Adobe gave the security fixes its highest severity rating, meaning users should immediately update to the latest Flash Player version through the built-in update mechanism, or by visiting the Adobe Flash Player Download Center.
Adobe said the security updates resolve a use-after-free vulnerability that could lead to code execution, as discovered by Google's Threat Analysis Group. Adobe said it was aware of the exploit being used in "limited, targeted attacks" against users running Windows 7 or later only, but Mac users could still be affected and should update out of an abundance of caution.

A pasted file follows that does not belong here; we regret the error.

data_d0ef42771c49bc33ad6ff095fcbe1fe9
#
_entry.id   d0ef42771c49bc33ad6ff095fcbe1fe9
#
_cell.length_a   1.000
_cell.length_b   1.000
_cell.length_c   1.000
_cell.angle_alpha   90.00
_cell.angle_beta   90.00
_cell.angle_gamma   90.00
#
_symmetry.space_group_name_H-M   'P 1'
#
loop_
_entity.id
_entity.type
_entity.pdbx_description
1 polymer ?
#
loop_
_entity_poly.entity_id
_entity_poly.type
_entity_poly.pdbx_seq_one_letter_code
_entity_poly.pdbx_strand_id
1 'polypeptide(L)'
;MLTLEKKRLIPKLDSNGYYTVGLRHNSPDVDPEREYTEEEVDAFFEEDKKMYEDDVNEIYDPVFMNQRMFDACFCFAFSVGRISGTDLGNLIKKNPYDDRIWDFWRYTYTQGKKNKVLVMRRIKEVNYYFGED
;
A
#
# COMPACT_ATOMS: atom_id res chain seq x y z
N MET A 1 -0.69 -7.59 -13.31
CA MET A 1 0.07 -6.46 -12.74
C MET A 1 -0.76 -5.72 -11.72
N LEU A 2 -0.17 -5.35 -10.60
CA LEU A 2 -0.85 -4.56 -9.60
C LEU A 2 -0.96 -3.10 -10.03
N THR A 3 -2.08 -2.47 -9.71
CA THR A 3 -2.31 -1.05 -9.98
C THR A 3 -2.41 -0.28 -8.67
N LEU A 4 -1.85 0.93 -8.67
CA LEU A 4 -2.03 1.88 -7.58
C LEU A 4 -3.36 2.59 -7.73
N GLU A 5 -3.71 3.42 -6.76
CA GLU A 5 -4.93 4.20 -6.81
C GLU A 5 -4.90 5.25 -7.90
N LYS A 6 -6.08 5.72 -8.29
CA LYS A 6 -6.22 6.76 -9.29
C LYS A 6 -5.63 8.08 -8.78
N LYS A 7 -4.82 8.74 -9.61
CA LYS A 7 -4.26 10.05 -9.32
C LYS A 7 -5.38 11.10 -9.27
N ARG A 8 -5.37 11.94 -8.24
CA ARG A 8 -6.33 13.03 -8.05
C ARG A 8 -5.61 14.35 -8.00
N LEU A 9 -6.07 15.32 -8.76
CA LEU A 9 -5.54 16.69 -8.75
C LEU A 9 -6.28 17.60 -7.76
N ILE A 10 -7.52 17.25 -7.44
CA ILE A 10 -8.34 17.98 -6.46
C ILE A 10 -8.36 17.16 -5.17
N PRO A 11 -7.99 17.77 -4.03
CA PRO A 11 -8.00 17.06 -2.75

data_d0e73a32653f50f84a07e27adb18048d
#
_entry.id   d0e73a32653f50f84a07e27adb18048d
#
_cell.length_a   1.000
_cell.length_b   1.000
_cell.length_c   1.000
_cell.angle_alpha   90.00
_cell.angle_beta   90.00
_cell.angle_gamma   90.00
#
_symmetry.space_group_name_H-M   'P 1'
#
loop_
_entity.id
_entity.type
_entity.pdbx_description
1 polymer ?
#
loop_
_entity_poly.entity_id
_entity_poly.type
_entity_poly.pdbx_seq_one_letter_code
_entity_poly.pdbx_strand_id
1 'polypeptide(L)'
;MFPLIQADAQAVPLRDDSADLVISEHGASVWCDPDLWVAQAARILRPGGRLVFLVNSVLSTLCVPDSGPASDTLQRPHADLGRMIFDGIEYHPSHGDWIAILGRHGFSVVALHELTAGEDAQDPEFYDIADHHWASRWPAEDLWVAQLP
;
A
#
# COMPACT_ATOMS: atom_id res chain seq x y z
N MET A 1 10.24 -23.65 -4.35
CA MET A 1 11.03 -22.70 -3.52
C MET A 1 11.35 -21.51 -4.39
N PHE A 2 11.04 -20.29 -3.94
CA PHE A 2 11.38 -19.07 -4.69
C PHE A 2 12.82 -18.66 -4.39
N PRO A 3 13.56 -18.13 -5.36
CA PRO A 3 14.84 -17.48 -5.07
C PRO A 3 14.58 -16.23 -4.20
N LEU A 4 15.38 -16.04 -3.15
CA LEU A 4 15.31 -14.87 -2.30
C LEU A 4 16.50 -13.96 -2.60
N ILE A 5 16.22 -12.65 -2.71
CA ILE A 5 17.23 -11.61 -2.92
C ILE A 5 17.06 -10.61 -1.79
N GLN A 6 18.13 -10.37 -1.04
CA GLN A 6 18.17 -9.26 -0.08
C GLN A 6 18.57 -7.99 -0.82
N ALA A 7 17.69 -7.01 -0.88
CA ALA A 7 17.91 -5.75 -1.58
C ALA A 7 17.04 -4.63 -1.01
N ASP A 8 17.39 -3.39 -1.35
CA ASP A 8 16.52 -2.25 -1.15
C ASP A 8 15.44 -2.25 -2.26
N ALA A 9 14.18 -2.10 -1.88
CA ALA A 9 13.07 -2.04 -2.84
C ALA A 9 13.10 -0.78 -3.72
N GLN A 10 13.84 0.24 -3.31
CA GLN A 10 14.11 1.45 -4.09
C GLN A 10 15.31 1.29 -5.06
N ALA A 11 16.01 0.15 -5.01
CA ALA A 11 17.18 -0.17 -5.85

Affected versions of Flash Player for Mac:
- Adobe Flash Player version 184.108.40.206 and earlier
- Adobe Flash Player for Google Chrome version 220.127.116.11 and earlier
Safari on macOS Sierra deactivates Flash by default, only turning on the plug-in when user requested. Chrome, Firefox, and most other modern web browsers also have web plug-in safeguards in place due to repeated security risks. Adobe has released a dozen Flash Player security updates over the past year.
In 2010, late Apple co-founder Steve Jobs penned an article called "Thoughts on Flash" in which he favored open web standards such as HTML5 over Adobe Flash. Jobs said Flash Player was "the number one reason Macs crash" and criticized its performance on mobile devices. "Flash was created during the PC era – for PCs and mice," he wrote.